It was not, in fact, till a rather later stage in the growth of science, either in the old world, or in our own, that anyone troubled himself about the existence of such unity at all. That men of alien blood should behave in alien and incomprehensible ways seemed to the Greek and to the navigators of the Renaissance equally natural. And Herodotus and Bodin, to name only pioneers and masters, are agreed as to the cause. Variety in Man’s behaviour is no impish trick of original sin: it is the response of his single reason to variety in Nature. Only when experience added intimacy with alien individuals to observations of their habits of life, did a common humanity in their behaviour begin to be so frequent and obvious as to cause surprise. Acquiescence in the discovery is implicit in Thucydides and Hobbes, and confessed in Aristotle and Locke. Had Europe broken into the Great East in Locke’s day, as the Greeks broke into Persia in Aristotle’s, we might have had completer analogy between the ethnology of Montesquieu and that of Eratosthenes than we can actually trace. The defect in the writer of the Lettres Persanes is in his knowledge of Persia, not of Paris and London: Eratosthenes, as we remember, was born in Cyrene and worked in Alexandria.
We come now, from this rather general survey of human faculty, to the more pertinent question, what sort of unity do we find in human achievement within that region, or rather within those regions, of the Old World where the stream-heads of our modern culture seem to take their rise? The qualification which has slipped from my pen is half the answer already, for we are to deal not with one homogeneous region but with a cluster of regions in all climates from Arctic tundra to Sahara and the Nile, and in all altitudes from alpine to maritime. Unity of prehistoric culture, in such conditions, can at best be but a question of degree.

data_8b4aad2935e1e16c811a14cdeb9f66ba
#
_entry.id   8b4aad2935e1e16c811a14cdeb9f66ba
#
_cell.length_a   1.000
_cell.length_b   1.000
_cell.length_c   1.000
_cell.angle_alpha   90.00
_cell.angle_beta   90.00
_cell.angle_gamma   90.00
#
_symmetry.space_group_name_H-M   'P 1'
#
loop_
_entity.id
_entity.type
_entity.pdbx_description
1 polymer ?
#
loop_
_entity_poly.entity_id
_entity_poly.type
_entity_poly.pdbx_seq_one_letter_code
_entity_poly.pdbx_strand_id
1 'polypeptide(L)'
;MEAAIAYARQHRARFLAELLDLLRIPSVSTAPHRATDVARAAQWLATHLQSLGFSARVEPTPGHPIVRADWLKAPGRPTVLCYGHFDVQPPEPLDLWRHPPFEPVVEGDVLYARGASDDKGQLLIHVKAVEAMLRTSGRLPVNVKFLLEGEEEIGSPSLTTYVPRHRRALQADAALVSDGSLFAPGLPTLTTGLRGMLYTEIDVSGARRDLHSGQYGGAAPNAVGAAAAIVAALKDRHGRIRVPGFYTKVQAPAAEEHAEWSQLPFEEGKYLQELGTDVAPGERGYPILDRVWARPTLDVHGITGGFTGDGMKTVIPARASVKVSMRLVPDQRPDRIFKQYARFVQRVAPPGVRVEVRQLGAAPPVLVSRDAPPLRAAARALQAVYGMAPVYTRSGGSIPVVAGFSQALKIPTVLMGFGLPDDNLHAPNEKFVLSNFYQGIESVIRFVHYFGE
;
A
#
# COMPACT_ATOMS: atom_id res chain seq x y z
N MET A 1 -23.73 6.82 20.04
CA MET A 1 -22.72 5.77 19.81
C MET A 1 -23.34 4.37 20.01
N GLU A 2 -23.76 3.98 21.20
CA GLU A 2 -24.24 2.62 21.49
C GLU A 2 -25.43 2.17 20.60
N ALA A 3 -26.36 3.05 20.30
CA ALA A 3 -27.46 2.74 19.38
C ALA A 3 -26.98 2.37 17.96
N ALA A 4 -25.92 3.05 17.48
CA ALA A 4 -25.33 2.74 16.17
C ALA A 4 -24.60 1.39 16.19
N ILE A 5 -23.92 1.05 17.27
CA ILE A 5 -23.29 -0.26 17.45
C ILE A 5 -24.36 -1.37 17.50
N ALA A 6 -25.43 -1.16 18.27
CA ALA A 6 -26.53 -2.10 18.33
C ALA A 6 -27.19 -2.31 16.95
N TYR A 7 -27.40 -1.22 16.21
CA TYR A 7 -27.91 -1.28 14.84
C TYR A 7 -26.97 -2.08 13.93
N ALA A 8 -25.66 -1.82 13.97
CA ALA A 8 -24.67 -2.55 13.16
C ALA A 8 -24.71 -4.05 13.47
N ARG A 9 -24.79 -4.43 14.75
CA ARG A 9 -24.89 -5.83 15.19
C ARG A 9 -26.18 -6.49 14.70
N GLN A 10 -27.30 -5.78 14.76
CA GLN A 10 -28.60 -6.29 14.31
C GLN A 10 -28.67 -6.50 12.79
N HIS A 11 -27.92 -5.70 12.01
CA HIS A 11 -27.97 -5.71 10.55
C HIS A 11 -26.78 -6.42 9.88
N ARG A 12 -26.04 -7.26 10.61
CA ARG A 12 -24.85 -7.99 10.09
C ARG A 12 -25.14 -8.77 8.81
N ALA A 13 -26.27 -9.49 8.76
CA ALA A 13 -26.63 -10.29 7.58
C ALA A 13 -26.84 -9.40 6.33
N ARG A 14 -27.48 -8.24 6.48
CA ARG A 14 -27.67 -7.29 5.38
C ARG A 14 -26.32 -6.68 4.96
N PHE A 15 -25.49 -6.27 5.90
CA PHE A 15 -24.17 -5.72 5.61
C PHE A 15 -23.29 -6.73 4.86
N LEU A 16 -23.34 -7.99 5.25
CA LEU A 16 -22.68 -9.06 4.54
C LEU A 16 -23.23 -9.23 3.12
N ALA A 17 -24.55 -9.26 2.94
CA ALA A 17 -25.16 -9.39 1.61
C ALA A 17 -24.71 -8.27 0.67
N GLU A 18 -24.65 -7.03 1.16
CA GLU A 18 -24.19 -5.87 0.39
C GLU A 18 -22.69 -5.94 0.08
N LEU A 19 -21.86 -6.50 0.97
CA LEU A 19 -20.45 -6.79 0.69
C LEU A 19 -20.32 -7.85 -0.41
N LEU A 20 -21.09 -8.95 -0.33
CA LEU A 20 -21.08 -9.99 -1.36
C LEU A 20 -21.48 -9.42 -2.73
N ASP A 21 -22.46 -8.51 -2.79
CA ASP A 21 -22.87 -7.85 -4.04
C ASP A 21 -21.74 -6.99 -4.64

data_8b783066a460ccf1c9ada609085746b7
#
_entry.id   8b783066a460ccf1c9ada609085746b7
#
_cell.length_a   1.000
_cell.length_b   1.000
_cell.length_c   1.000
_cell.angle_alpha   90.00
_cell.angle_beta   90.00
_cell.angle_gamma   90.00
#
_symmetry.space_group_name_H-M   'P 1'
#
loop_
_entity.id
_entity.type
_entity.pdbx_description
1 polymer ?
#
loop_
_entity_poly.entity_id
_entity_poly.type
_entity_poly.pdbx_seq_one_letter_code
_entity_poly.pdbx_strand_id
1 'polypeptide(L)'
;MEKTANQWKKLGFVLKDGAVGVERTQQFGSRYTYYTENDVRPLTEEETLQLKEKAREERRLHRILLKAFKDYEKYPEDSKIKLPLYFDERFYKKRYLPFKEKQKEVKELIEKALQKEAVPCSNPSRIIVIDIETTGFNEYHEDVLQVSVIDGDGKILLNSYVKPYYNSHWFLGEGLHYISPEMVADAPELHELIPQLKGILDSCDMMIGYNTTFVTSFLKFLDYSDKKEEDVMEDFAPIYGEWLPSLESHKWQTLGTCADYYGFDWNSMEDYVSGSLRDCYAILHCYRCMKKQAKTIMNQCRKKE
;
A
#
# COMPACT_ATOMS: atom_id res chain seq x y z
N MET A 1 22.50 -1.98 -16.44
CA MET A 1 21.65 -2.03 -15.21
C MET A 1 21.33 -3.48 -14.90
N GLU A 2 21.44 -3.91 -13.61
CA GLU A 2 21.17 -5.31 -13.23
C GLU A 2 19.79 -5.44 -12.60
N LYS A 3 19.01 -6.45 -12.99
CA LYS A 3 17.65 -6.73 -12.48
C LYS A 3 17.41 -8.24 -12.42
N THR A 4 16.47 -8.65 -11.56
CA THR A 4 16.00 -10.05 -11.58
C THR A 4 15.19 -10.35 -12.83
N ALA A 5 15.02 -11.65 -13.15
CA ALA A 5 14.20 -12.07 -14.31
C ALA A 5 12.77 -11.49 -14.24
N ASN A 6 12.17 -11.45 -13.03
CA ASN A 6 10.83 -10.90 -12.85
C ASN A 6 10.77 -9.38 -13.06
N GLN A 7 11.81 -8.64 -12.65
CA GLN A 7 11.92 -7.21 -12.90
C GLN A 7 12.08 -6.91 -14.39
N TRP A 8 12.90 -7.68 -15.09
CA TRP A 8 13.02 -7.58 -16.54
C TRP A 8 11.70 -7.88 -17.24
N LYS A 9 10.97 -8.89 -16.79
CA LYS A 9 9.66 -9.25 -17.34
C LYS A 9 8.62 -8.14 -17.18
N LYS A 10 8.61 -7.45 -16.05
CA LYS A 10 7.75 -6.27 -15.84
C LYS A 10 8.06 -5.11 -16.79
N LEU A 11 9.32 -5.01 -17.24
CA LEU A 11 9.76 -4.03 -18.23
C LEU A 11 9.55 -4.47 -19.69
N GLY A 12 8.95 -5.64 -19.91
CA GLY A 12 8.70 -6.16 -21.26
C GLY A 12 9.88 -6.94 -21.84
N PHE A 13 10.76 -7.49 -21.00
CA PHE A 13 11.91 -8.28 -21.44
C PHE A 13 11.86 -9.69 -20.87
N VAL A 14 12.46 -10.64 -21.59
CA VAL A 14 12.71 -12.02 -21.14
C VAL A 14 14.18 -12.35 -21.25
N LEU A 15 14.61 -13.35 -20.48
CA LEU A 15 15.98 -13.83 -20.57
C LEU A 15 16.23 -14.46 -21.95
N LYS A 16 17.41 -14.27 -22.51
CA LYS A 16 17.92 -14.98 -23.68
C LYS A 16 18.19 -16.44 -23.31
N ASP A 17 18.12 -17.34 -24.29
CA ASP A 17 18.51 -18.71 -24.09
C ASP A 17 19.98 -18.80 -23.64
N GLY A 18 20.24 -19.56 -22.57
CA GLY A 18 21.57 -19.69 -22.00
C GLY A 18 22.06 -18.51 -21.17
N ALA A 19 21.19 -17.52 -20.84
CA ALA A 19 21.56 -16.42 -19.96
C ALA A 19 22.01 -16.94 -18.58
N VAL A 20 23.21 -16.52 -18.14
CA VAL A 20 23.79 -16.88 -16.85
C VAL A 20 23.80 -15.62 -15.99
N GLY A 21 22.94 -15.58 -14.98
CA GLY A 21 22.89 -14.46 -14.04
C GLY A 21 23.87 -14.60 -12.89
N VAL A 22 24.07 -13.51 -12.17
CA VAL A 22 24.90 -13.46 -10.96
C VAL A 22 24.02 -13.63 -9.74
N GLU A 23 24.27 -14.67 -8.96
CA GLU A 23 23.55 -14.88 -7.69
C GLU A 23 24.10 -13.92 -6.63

Modern ethnology, emancipated from a belief in an immediate consanguinity of mankind, by the spread of less infantile views about Noah’s Ark, goes on to question the sufficiency of language as a bond of union, and forthwith stumbles over the Tower of Babel.